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Transcript
Genetics for the Internist - I
Charles J. Macri, MD
Departments of Obstetrics and
Gynecology
National Naval Medical Center]
Bethesda Maryland
Why do we have to know this?
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Board examination
Residency examination
Wardsmanship
Intellectual stimulation
Patient Care
Your friends will ask you
Resources I have chosen
• Mayo Internal Medicine Board Review 19961997
• MKSAP 10
• Current literature
• Computer databases - OMIM, NIH Genetics
Overview of Genetic Concepts
• Basic human genetic principles
– context of everyday clinical practice
• relevance of human genome project
– how genes behave in families and individuals
• major forms of human inheritance
• importance of clinical laboratory
– ID of at risk individuals
• clinical laboratory techniques available
• management of hereditary disorders
Introduction
• Chromosome Abnormalities
• Patterns of Inheritance
– Mendelian
– Non-Mendelian
• Mitochondrial mutations
• Multifactorial inheritance
• Presymptomatic diagnosis
• Prenatal diagnosis
• Molecular strategies
Inheritance
• Chromosomal
– numerical, structural, microdeletions
• Single gene - CF, Sickle cell
• Multifactorial
– CHD, pyloric stenosis, Cleft lip/palate, NTDs
• Triplet nucleotide repeats
• Mitochondrial inheritance
Inheritance
• UPD - Uniparental disomy
• Imprinting - Prader willi, Angleman - 15 q 21
• Trinucleotide repeat sequences
– Fragile X, Myotonic dystrophy, Huntington
Disease, SBMA
• Mitochondrial inheritance
– MELAS, LHON Leber’s hereditary optic
neuopathy
Hints that Genetic Cause is likely
• Atypical age of onset - Angina before 50
• Episodic occurrences - Acute intermittent porphyria,
periodic paralysis, recurrent syncope
• Multiple occurrences - Bilateral tumors, multiple
primary tumors, multiple cafe au lait spots (NF)
• Seemingly unrelated conditions - presenting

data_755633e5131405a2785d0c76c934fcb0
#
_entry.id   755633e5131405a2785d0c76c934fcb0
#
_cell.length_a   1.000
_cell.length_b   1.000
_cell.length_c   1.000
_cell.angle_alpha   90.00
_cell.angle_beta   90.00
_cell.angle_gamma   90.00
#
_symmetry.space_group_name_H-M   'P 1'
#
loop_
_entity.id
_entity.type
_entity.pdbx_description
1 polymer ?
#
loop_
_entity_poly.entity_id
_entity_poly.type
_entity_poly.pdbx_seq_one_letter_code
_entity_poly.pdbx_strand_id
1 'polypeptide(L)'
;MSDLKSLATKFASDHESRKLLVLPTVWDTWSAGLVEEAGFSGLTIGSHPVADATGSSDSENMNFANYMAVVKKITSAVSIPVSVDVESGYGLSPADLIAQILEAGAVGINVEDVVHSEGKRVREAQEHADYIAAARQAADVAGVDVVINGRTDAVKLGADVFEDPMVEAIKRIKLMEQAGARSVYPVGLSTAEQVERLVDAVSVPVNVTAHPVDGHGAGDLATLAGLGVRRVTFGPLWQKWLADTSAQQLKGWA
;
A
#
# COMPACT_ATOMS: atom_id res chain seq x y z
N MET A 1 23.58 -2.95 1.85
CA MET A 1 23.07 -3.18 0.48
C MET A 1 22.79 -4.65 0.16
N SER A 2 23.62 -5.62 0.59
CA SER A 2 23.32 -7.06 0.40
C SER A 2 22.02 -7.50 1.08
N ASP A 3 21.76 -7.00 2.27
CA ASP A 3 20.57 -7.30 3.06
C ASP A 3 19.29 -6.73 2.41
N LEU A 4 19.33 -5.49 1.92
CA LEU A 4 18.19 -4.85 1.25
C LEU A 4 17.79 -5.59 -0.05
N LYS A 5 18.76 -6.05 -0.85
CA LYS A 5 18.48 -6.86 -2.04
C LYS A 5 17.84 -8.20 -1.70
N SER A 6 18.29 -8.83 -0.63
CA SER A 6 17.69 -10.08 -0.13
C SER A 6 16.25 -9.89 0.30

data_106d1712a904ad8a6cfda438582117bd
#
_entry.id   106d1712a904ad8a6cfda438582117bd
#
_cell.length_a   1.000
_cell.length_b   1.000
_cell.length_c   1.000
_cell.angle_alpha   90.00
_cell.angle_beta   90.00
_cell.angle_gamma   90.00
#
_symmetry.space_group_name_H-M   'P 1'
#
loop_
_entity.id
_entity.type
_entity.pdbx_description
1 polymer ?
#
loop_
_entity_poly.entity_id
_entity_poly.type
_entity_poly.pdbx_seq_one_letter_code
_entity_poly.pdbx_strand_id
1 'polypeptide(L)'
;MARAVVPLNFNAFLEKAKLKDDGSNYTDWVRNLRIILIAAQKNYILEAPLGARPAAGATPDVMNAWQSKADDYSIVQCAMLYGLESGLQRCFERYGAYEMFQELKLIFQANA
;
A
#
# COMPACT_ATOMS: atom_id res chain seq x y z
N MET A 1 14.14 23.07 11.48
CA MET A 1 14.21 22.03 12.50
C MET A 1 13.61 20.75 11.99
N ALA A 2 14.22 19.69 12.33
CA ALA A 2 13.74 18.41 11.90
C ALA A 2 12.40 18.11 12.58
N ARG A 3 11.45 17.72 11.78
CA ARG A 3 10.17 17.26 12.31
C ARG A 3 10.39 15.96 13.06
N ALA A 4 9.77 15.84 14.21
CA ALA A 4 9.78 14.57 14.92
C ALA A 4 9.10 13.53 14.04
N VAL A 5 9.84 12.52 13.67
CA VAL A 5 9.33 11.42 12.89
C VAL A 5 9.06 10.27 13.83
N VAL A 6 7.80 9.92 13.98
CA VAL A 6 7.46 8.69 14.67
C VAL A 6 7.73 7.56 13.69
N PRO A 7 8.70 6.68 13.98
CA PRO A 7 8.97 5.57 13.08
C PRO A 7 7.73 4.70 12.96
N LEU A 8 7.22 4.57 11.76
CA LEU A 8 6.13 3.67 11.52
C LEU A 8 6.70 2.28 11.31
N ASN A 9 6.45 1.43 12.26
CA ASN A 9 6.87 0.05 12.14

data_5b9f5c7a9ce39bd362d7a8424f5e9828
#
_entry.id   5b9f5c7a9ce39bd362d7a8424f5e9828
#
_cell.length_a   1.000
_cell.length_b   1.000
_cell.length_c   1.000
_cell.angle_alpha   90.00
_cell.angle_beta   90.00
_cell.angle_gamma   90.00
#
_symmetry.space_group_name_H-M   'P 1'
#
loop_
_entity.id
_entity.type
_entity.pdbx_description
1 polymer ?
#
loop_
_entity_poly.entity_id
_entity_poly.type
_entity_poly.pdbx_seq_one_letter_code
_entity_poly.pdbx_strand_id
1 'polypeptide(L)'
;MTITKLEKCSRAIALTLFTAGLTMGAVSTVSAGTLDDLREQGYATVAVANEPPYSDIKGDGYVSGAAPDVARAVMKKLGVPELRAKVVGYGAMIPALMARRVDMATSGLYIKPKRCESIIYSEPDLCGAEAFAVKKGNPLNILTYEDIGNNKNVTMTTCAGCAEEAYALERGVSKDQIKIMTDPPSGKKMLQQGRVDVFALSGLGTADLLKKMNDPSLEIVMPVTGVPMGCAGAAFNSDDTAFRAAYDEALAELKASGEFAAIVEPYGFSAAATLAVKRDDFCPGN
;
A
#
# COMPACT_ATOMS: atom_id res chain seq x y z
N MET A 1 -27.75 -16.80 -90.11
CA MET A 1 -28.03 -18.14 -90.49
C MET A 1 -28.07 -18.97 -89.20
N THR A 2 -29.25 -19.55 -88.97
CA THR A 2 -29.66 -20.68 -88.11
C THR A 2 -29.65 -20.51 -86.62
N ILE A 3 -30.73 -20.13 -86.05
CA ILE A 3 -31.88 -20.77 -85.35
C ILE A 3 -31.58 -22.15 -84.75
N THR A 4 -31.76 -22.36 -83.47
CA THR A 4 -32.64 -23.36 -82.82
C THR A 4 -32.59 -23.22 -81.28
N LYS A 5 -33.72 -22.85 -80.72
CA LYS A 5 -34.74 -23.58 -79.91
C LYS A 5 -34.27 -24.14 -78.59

symptom plus MR, infertility or cong malf
Some examples of Genetic Disorders
in IM
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Familial Long QT syndrome
BRCA1 - breast/ovarian CA susceptibility
Neuofibromatosis 1 and 2
Alzheimer’s disease - apolipoprotein E locus
Gaucher’s disease
Osler-Weber-Rendu syndrome
Hypertension
Will changes in Medicine affect
Genetics?
• Re-orientation of health care
• Increased emphasis on preventive health
– inherited risks
• standardized reimbursement
– encourage more extensive clinical genetics services
• identification of heritable susceptibilities to common
diseases
Biotechnology Industry
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marketing of clinical laboratory tests
pharmaceuticals
focusing attention on genetics
health-care administrators, politicians, insurers
Social Forces
• improved genetic education in public schools
• emphasis on preventive medicine
• increased expectation of health
Diagnosis of Genetic Disorders
• Cytogenetic analysis
– karyotype
– clinical indications for cytogenetic analysis
• Cancers arising from multiple genetic alterations
• Metabolic and Biochemical testing
• Linkage analysis of genetic disorders
Management of Genetic Disorders
• Genetic Counseling
• Avoidance strategies, Dietary supplements, and
drug therapies
• Organ transplantation and surgical interventions
• Genetic therapy
Chromosome Abnormalities
• occur in 1 in 800 live births
• risk factors for autosomal aneuploidy:
– maternal age > 35 years
– having had an affected child
Down syndrome
• most common autosomal aneuploidy
syndrome in term infants
• most serious consequence is mild to
moderate mental retardation
• most frequent heart defect is VSD or
Atrioventricular canal defect
• Males with DS are usually sterile, but
females are fertile
• Most persons with DS have trisomy 21
Down syndrome
• Full trisomy - 94%
• 21 trisomy/normal mosaicism - 2.4%
• Translocation cases - 3.3%
– about equal occurrence of D/G and G/G translocation
Down syndrome
• 1 in 660 newborns overall
• increased in women by age - 1 in 385 at 35
• Congenital heart defects - primary cause of early
mortality
– with CHD survival is 76% at 1 year
– age 5, 61%; age 10, 57%
• Increased incidence of leukemias
• mean IQ - 24 in older patients
Sex Chromosome Aneuploidy Syndromes
• 47,XXY (Klinefelter): small testes, infertility, tall
eunuchoid body habitus
• 45,X (Turner): short stature, lack of secondary sex
characteristics, usually mentally normal, 30% risk of
congenital heart defect (coarc of aorta) and bicuspid
aortic valve
– webbed neck, increased number of pigmented nevi, short 4th
or 5th metatarsals/carpals
Other Chromosome Abnormalities
• 34% of chrom abnormalities involve structural
changes
– deletions, duplication, inversions, translocations
• Balanced translocations - usually phenotypically
normal
– may be at increased risk for miscarriages
– children may have birth defects
• Parents of all children with structural chromosome